Observation of Classroom Performance Using Therapy Balls as a Substitute for Chairs in Elementary School Children

Molly E Burgoyne, Caroline J Ketcham


Many classrooms are beginning to substitute standard chairs with therapy balls, which help to improve students’ focus and classroom performance, according to teacher and student reports. Researchers conducted an observational study in a classroom at a local elementary school that implemented therapy balls. For each hour-long observation, three independent researchers marked seated behaviors of students (N=19). The first observation was conducted when students were using standard chairs, and two more were conducted when students used therapy balls during classroom activities. Researchers observed the behaviors of students on the given seating device, including academic task (on/off task), effort level, attitude, interactions, seated behavior (bouncing/rocking/stationary/other), and intensity level of participation in classroom activities. Analysis of the collected data demonstrates that 50% of observations when students were seated on standard chairs indicated on task behavior, while 85% of observations when students were seated on therapy balls were recorded as on task behavior. In addition, movement while seated increased on the therapy balls (35% of observations indicated stationary seated behavior) compared to the standard chairs (47% observations indicated stationary seated behavior). The increased rocking and bouncing seated behavior on the therapy balls suggests that the seating device helps to engage the vestibular system. In addition, stationary behavior on therapy balls was often classified as proprioceptive. The results from the observational study will allow researchers to further investigate whether or not engaging the vestibular system can help to improve performance on functional school skills.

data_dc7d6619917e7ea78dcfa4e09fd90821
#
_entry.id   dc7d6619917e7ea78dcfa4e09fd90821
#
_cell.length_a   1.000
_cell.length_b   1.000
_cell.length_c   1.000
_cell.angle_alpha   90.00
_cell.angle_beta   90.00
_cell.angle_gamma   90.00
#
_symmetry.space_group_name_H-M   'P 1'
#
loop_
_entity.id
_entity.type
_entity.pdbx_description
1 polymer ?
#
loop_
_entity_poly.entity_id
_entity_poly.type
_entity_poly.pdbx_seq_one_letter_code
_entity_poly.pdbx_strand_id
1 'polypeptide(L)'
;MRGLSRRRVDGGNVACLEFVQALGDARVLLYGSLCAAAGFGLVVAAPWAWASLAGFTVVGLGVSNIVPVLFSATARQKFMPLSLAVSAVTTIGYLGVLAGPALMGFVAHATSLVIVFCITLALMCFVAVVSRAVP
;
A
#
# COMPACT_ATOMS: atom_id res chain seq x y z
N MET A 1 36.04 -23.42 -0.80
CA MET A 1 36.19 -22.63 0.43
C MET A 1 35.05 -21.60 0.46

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DOI: https://doi.org/10.11114/jets.v3i4.730


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Journal of Education and Training Studies  ISSN 2324-805X (Print)   ISSN 2324-8068 (Online)

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